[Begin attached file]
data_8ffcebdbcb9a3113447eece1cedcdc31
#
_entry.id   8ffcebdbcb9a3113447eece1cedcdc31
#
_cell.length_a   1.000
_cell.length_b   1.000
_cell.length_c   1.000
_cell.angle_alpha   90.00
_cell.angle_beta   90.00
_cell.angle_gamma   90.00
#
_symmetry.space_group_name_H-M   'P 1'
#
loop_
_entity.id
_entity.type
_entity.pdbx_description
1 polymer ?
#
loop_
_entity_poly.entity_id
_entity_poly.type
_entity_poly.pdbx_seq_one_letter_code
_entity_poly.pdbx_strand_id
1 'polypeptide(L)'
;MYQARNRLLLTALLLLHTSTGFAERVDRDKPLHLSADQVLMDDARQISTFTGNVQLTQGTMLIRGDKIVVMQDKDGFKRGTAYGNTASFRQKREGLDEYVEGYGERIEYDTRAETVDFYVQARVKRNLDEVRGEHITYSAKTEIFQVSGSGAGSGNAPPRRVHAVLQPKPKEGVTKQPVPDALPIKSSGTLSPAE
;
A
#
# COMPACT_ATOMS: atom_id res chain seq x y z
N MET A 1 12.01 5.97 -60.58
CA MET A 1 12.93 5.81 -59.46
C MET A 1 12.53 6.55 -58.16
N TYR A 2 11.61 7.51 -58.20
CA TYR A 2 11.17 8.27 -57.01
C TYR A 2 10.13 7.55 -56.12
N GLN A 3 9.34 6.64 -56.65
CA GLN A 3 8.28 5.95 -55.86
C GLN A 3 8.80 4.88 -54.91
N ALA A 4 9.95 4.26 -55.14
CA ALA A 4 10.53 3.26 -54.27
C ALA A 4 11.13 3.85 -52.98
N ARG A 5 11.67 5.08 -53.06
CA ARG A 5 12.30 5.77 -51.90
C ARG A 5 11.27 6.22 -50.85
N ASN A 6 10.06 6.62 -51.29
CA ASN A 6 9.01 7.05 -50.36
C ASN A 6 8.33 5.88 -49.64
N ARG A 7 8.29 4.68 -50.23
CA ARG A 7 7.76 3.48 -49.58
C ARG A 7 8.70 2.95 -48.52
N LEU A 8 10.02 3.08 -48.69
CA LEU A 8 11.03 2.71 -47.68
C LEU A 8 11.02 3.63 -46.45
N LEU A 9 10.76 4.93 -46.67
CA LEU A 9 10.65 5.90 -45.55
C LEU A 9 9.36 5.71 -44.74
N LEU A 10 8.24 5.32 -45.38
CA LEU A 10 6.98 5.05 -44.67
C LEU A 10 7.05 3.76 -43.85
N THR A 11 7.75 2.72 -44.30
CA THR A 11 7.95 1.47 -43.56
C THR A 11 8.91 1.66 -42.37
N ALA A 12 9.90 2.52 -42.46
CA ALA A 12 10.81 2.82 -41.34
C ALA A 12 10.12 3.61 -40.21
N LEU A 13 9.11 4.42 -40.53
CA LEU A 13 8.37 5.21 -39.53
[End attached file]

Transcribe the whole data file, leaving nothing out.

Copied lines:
data_8ffcebdbcb9a3113447eece1cedcdc31
#
_entry.id   8ffcebdbcb9a3113447eece1cedcdc31
#
_cell.length_a   1.000
_cell.length_b   1.000
_cell.length_c   1.000
_cell.angle_alpha   90.00
_cell.angle_beta   90.00
_cell.angle_gamma   90.00
#
_symmetry.space_group_name_H-M   'P 1'
#
loop_
_entity.id
_entity.type
_entity.pdbx_description
1 polymer ?
#
loop_
_entity_poly.entity_id
_entity_poly.type
_entity_poly.pdbx_seq_one_letter_code
_entity_poly.pdbx_strand_id
1 'polypeptide(L)'
;MYQARNRLLLTALLLLHTSTGFAERVDRDKPLHLSADQVLMDDARQISTFTGNVQLTQGTMLIRGDKIVVMQDKDGFKRGTAYGNTASFRQKREGLDEYVEGYGERIEYDTRAETVDFYVQARVKRNLDEVRGEHITYSAKTEIFQVSGSGAGSGNAPPRRVHAVLQPKPKEGVTKQPVPDALPIKSSGTLSPAE
;
A
#
# COMPACT_ATOMS: atom_id res chain seq x y z
N MET A 1 12.01 5.97 -60.58
CA MET A 1 12.93 5.81 -59.46
C MET A 1 12.53 6.55 -58.16
N TYR A 2 11.61 7.51 -58.20
CA TYR A 2 11.17 8.27 -57.01
C TYR A 2 10.13 7.55 -56.12
N GLN A 3 9.34 6.64 -56.65
CA GLN A 3 8.28 5.95 -55.86
C GLN A 3 8.80 4.88 -54.91
N ALA A 4 9.95 4.26 -55.14
CA ALA A 4 10.53 3.26 -54.27
C ALA A 4 11.13 3.85 -52.98
N ARG A 5 11.67 5.08 -53.06
CA ARG A 5 12.30 5.77 -51.90
C ARG A 5 11.27 6.22 -50.85
N ASN A 6 10.06 6.62 -51.29
CA ASN A 6 9.01 7.05 -50.36
C ASN A 6 8.33 5.88 -49.64
N ARG A 7 8.29 4.68 -50.23
CA ARG A 7 7.76 3.48 -49.58
C ARG A 7 8.70 2.95 -48.52
N LEU A 8 10.02 3.08 -48.69
CA LEU A 8 11.03 2.71 -47.68
C LEU A 8 11.02 3.63 -46.45
N LEU A 9 10.76 4.93 -46.67
CA LEU A 9 10.65 5.90 -45.55
C LEU A 9 9.36 5.71 -44.74
N LEU A 10 8.24 5.32 -45.38
CA LEU A 10 6.98 5.05 -44.67
C LEU A 10 7.05 3.76 -43.85
N THR A 11 7.75 2.72 -44.30
CA THR A 11 7.95 1.47 -43.56
C THR A 11 8.91 1.66 -42.37
N ALA A 12 9.90 2.52 -42.46
CA ALA A 12 10.81 2.82 -41.34
C ALA A 12 10.12 3.61 -40.21
N LEU A 13 9.11 4.42 -40.53
CA LEU A 13 8.37 5.21 -39.53